Brett Favre. Brett Favre. Brett Favre. Mike McCarthy. Brett Favre. Green Bay Packers. Brett Favre. Brett Favre. Brett Favre. Trade or release. Brett Favre. Brett Favre. Brett Favre. Tampa Bay, New York. Brett Favre. Brett Favre.
If you are anything like me, at this point you have walked away from your computer, madly pulling out your hair and screaming “I DON’T F***ING CARE!” Now, hopefully for the sake of this blog’s popularity, you are willing to overlook your frustration and distain for this story and continue to read this particular column, but if you aren’t I kind of understand. The coverage of this non-story has created more distain for sports media in me than any topic in my lifetime.
There are so many reasons to that this story bugs me, it is difficult to know where to start. Essentially there are two elements to why I can’t stand this particular media circus.
The first, and most important, is that it is a non-story. The fact is, there have been countless hours spent discussing and covering the (non)story (much has been made of the 2000+ hours that NBC and it’s networks will spend covering the Beijing Olympics, I would venture a guess that ESPN and its networks have spent much more time covering Favre), and yet there really hasn’t been much of anything to cover. Favre retired, then four months of nothing (which were mercifully devoid of 23 hours a day of FAVRE WATCH! on ESPN). Finally, Brett decided that he wanted to come back. Brett said that he wanted to come back, but the Packers didn’t say anything. Think about it, for two weeks, there was nothing to cover, no events, no solid rumors, no comments from the parties involved. Just a player interested in coming back. No story.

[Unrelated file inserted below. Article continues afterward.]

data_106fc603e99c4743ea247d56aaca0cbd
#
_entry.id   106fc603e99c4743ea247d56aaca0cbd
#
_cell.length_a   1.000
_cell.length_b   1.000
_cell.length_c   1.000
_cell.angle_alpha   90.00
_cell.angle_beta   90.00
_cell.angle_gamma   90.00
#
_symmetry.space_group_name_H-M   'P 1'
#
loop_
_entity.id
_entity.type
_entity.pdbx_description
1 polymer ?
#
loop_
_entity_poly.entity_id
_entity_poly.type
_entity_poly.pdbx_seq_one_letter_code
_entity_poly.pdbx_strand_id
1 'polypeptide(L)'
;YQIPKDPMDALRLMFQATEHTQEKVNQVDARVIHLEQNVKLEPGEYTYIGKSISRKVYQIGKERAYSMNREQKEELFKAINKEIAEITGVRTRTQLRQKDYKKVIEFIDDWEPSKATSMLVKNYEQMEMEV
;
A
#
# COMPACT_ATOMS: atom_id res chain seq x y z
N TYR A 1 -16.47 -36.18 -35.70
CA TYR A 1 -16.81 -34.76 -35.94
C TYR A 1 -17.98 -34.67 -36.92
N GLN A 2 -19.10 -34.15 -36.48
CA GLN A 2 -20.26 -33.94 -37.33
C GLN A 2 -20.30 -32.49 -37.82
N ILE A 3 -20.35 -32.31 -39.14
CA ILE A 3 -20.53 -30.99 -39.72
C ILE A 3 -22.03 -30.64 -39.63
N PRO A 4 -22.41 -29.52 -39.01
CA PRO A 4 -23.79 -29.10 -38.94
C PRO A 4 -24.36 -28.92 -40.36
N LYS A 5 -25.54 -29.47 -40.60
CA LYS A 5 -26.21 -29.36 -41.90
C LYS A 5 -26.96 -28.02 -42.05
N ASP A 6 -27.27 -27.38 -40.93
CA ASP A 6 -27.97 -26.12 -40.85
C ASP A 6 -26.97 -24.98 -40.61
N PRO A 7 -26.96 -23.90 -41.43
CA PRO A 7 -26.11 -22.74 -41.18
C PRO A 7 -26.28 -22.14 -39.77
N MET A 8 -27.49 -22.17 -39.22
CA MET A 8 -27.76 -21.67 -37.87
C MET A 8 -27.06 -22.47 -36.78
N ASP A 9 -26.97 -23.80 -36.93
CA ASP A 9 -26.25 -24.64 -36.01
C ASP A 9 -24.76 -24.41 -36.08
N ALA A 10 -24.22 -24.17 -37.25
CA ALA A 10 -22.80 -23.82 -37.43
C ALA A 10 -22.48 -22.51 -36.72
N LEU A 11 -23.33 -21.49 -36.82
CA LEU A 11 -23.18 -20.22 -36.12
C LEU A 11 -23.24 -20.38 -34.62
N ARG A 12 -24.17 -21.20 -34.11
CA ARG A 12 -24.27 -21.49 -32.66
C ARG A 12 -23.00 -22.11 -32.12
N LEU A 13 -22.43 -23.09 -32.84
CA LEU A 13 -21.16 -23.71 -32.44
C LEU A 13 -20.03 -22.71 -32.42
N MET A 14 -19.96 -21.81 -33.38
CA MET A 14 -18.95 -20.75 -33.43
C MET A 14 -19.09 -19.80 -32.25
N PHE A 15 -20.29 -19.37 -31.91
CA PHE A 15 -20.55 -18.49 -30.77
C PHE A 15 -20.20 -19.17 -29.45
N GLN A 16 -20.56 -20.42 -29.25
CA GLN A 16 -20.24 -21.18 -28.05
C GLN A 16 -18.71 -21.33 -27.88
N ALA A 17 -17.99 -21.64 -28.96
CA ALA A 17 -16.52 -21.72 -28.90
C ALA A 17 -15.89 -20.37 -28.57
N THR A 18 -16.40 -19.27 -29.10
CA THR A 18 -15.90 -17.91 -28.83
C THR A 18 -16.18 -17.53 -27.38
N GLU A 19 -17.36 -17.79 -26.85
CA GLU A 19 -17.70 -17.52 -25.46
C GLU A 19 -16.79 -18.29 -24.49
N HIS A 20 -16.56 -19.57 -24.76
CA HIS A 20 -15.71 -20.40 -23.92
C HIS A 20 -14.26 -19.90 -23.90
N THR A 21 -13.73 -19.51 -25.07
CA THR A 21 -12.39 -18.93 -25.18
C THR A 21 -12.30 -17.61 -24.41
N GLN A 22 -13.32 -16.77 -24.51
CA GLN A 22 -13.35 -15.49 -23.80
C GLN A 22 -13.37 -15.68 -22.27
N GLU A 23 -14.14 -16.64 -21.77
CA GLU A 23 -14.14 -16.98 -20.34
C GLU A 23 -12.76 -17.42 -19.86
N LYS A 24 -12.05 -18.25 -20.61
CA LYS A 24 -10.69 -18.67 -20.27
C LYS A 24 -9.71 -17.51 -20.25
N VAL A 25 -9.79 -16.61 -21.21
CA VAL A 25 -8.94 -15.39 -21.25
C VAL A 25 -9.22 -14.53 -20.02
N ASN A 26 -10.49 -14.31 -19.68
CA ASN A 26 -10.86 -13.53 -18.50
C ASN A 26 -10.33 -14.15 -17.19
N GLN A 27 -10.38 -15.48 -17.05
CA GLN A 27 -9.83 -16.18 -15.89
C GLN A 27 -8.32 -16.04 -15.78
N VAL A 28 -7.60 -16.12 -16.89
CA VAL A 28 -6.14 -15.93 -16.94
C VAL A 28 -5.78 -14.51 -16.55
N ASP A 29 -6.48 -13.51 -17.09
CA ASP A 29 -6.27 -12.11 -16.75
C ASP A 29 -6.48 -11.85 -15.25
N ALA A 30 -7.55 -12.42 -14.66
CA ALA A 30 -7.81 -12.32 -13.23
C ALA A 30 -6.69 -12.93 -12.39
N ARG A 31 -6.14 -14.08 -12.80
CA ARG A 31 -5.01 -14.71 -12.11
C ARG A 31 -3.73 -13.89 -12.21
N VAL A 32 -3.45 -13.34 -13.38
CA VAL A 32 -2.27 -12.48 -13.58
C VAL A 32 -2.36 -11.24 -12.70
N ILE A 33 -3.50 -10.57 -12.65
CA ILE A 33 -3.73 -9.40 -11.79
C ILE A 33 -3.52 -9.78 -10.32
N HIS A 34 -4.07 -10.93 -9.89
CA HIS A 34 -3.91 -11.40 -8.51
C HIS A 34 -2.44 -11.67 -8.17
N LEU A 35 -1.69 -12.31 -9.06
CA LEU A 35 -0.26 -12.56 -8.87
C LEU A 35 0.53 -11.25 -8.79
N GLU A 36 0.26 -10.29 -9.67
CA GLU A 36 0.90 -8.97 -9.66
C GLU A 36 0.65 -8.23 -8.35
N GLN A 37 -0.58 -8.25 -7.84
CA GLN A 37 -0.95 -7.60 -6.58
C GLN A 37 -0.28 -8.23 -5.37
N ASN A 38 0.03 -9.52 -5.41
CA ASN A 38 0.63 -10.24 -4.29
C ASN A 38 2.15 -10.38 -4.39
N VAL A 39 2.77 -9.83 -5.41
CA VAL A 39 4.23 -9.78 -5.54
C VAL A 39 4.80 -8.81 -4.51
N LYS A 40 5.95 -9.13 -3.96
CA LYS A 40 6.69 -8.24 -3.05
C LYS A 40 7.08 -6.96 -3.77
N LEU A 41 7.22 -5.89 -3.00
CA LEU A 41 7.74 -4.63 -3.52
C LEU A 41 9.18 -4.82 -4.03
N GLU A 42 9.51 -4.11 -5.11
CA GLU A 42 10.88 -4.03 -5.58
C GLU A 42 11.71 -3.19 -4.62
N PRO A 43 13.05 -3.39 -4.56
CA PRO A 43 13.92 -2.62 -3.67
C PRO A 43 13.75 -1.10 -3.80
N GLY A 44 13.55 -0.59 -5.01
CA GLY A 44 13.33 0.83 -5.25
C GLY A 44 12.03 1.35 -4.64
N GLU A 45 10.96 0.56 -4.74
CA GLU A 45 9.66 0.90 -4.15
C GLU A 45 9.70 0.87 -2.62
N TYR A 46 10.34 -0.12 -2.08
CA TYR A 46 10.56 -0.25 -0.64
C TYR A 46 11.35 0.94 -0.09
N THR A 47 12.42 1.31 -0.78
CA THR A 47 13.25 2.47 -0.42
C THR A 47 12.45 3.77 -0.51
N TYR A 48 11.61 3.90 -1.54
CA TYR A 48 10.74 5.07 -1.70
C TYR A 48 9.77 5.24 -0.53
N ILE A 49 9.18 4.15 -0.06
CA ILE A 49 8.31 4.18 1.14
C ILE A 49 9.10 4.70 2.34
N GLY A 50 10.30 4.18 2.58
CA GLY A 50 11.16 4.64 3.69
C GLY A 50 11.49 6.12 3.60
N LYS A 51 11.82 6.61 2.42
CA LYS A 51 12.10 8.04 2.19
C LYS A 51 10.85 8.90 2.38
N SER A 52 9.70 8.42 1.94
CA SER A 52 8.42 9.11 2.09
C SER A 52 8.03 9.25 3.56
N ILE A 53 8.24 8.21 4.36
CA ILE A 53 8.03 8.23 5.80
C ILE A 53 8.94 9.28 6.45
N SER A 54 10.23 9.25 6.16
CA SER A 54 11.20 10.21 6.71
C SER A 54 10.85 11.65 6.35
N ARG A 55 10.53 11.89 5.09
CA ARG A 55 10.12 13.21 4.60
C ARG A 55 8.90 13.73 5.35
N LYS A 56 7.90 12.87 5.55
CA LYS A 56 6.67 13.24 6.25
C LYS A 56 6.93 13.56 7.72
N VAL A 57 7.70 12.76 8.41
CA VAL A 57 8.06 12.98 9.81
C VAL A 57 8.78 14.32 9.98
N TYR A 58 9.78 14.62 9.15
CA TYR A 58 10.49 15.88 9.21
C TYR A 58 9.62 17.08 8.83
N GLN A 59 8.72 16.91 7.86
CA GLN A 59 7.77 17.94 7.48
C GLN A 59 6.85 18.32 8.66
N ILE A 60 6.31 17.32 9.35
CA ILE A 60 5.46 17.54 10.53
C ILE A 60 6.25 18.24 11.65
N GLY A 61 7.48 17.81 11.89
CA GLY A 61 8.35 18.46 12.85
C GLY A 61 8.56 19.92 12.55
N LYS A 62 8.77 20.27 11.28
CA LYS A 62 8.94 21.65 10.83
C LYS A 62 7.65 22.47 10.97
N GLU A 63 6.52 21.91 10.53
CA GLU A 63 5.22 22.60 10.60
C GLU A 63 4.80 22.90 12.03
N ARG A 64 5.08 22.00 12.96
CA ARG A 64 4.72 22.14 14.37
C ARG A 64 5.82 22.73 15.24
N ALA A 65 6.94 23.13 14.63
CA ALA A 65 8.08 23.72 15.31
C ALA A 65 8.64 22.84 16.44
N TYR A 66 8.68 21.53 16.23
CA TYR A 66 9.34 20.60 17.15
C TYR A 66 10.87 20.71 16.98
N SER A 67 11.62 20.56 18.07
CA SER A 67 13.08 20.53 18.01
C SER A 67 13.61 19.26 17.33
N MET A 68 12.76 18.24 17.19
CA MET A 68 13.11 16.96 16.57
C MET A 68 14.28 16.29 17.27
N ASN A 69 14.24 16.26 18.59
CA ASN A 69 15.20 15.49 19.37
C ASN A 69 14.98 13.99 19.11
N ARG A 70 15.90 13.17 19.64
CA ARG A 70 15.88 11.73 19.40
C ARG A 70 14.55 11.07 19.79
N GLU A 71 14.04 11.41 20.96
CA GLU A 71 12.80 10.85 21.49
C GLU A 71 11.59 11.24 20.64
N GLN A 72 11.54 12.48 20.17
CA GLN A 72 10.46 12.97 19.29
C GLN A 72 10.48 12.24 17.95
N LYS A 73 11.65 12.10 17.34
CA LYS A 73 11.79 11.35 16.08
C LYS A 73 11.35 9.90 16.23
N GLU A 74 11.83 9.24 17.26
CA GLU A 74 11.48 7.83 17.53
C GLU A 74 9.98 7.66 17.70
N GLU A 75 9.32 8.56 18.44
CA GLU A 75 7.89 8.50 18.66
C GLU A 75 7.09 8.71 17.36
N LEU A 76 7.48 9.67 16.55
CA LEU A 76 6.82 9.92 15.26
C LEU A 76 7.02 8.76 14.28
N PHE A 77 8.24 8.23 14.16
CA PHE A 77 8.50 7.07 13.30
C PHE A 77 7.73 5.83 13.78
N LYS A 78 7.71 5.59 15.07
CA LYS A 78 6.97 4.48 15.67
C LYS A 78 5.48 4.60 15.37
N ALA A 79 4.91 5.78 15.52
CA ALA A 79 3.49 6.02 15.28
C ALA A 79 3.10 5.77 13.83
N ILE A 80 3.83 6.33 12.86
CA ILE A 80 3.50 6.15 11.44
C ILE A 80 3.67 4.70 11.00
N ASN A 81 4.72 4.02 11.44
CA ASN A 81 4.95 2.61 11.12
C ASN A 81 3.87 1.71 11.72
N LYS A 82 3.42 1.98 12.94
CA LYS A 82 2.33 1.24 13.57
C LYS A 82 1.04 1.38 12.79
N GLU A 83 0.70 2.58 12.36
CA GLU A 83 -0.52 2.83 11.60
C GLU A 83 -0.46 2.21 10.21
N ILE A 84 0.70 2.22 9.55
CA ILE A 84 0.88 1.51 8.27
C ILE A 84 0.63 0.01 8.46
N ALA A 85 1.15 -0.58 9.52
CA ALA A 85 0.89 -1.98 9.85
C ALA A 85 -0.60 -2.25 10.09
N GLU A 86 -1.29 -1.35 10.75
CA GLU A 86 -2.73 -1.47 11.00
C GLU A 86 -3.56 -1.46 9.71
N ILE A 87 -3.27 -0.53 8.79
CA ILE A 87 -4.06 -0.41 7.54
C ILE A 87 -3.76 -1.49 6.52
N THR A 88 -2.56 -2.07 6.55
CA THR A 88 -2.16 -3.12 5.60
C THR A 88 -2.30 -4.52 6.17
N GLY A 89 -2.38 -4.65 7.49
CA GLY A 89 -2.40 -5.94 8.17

That didn’t stop ESPN. Instead of ignoring it and saying “we will keep you posted and let you know if something happens,” the Worldwide Leader decided to make this the largest story of the year. We were subject to coverage of text messages, secret meetings, private jets, tampering phone calls and trade rumors, all of which really didn’t lead to anything. I’m not sure, but I think at one point Bob Ley hosted a 2 hour special on why Favre was pronounced Farv, instead of fav-rey.
After four or five days of covering a story that didn’t exist, the sports media (ESPN bears the brunt of this criticism, but only because it is the largest outlet. Others are no less guilty) began the tell-tale sign that a story has been overblown. It started covering itself. With no new developments to hyperbolize, radio hosts, talk show hosts and pundits began to discuss themselves, and debate whether or not they were paying too much attention to #4 (they failed to see that the answer was inherent in the debate). It is a pity that Jon Stewart doesn’t cover sports, it was the kind of thing he could have had a proverbial field day with.